Routers vs. Modems

The terms router and modem are often used interchangeably, and while the two devices can look similar, they each serve a different purpose. So what does a modem do? What does a router do? Fortunately, the functions of the two devices are pretty easy to understand.

Understanding the difference between the two can help you diagnose and possibly fix networking problems before having to call technical support. They are especially different when we think about how they’re used in a home or business location.

In today’s post, we’ll be providing an explanation of routers and modems and illustrate how and why each device is important. Here's a quick overview of what they are and how they both work to bring you wireless connectivity. You may also be wondering what the difference is between a modem vs. a gateway which we will also explain.

What Makes Them Different

A modem is typically designed to serve a single piece of attached equipment. They are typically attached to the equipment through pins on a computer motherboard, an open slot on a motherboard, a USB port, or a serial cable. A modem may also include a rudimentary firewall that is able to open or close network ports.

The equipment that is attached to the modem is joined to the outside network, and the equipment depends upon the outside network to employ proper security or must implement its own security mechanisms. Often the equipment that uses the modem must issue detailed instructions unique to that particular brand and model of modem in order to make or end an internet connection.

So what does a router do? A router is designed to serve multiple and sometimes many pieces of attached equipment. Equipment attaches to the router with an Ethernet cable. The router includes a robust firewall that not only can open and close network ports but also block or allow specific types of traffic and allow or block certain destinations and sources. The router creates its own local network and the equipment attached to it is on that separate local network.

The router connects the larger network beyond the attached equipment to this local network by translating between the two networks. This provides added security because equipment on the larger network can reach equipment on the router’s local network only if the router is configured to allow it.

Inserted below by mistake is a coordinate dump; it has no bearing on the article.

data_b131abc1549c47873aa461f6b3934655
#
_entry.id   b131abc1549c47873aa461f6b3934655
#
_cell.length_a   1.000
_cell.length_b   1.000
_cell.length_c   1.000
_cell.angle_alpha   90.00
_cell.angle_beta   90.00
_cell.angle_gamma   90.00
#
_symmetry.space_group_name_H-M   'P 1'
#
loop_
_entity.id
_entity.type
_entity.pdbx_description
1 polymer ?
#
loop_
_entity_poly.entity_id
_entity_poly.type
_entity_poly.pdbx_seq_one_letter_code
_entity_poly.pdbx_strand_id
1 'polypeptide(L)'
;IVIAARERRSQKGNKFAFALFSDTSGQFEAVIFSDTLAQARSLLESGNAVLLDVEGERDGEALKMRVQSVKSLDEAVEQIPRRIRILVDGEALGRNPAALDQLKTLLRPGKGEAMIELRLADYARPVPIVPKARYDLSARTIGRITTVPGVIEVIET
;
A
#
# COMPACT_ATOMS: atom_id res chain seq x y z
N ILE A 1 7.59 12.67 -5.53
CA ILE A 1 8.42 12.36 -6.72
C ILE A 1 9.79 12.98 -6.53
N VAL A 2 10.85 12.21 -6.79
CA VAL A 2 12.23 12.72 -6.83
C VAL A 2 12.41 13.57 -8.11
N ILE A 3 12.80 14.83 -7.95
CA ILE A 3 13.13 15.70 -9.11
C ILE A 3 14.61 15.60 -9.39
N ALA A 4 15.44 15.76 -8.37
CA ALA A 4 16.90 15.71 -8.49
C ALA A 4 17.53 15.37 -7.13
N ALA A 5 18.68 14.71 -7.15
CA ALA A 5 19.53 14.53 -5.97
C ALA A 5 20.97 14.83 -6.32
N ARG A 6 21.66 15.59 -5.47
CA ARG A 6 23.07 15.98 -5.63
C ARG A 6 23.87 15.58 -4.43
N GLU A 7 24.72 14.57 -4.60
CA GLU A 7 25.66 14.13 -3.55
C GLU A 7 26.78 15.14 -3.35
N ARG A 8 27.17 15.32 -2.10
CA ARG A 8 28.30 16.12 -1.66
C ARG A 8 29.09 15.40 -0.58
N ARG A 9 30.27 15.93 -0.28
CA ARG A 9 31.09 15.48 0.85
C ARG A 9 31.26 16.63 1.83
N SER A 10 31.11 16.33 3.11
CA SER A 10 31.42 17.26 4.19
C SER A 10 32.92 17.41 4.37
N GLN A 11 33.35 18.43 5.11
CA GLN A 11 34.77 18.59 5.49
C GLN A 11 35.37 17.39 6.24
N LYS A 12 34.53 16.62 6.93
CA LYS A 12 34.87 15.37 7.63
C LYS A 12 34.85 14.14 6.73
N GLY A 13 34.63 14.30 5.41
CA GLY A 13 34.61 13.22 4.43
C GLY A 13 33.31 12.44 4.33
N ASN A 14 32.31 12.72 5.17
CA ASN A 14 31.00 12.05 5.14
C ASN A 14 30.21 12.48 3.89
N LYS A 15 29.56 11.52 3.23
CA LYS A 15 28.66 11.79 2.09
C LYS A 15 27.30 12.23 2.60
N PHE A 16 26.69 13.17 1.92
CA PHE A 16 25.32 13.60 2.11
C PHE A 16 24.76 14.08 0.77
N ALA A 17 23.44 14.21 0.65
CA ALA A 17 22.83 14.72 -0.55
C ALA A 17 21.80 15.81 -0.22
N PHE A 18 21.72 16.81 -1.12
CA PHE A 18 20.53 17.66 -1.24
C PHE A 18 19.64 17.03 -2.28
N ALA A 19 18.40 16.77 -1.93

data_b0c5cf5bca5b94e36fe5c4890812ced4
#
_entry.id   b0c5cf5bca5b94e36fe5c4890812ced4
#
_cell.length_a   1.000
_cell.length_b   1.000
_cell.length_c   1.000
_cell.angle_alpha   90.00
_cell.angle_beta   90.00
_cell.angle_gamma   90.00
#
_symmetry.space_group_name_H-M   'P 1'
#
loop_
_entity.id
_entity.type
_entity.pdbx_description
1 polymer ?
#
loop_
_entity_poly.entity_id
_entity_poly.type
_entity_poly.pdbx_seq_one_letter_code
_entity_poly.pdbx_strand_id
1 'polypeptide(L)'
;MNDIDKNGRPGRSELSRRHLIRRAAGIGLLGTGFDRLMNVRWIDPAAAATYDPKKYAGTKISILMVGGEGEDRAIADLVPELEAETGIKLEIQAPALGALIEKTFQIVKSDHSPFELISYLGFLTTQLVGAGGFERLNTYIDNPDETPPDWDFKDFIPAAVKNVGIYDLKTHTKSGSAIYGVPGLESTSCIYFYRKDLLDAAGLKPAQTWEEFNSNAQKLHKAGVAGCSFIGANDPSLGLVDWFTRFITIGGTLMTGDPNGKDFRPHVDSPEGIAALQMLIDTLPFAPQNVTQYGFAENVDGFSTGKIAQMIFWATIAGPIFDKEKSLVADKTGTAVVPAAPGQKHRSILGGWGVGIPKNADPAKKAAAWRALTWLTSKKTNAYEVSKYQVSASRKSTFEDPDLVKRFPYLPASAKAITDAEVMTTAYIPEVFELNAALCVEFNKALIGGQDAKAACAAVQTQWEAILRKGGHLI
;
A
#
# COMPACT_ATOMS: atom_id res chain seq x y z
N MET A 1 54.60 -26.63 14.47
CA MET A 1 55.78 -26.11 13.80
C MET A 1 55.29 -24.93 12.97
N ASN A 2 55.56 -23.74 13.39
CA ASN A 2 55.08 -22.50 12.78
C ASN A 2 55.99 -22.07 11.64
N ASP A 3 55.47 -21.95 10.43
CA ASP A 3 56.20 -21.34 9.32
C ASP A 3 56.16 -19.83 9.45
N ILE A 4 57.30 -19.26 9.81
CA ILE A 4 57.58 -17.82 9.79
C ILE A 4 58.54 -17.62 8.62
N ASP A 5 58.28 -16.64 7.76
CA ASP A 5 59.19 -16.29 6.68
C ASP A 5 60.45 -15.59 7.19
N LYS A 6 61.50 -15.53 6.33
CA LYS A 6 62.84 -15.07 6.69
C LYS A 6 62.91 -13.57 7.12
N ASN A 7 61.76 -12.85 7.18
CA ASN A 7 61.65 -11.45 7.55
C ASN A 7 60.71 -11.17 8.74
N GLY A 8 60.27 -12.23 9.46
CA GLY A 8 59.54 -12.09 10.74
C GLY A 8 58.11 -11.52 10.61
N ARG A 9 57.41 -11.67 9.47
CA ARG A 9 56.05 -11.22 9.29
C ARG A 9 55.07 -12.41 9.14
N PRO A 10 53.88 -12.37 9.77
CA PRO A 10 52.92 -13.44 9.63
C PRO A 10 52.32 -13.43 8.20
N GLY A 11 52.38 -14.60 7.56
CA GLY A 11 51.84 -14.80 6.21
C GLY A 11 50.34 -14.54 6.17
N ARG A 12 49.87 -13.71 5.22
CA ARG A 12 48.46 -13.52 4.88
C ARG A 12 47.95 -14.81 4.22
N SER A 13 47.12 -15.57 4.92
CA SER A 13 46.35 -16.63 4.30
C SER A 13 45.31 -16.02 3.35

In addition, the attached equipment is issued addresses in a separate range which further protects them from potential threats that originate on the larger, outside network. Routers support complicated configurations and offer one more method of allowing administrators to log in to them for the purpose of examining and changing their configurations. A gateway (in network terms) is a router that provides access for IP packets into and/or out of the local network.

Which is Right For You?

Most of our customers opt for routers because they offer a simple connection via an Ethernet cable and feature robust security features, especially when they are connecting an ATM in an unattended location. We also offer a smart embedded modem™ called OptConnect ema™ that is just as secure as our routers.

That's because ema operates on a secure private network ensuring that the equipment it is connected to remains secure. In addition, OptConnect ema™ is embedded inside equipment (ATMs, kiosks, etc.) attached directly to the motherboard before they are deployed. As a result, no one has physical access to the modem.

This physical security combined with the security of the private network combines to make ema an excellent choice for manufacturers who plan to deploy large numbers of equipment and want the equipment to be able to connect to the cellular network without any additional effort.

Choosing a router or a modem can depend on many factors. To learn more about which OptConnect router or modem is best for your business, contact us here.

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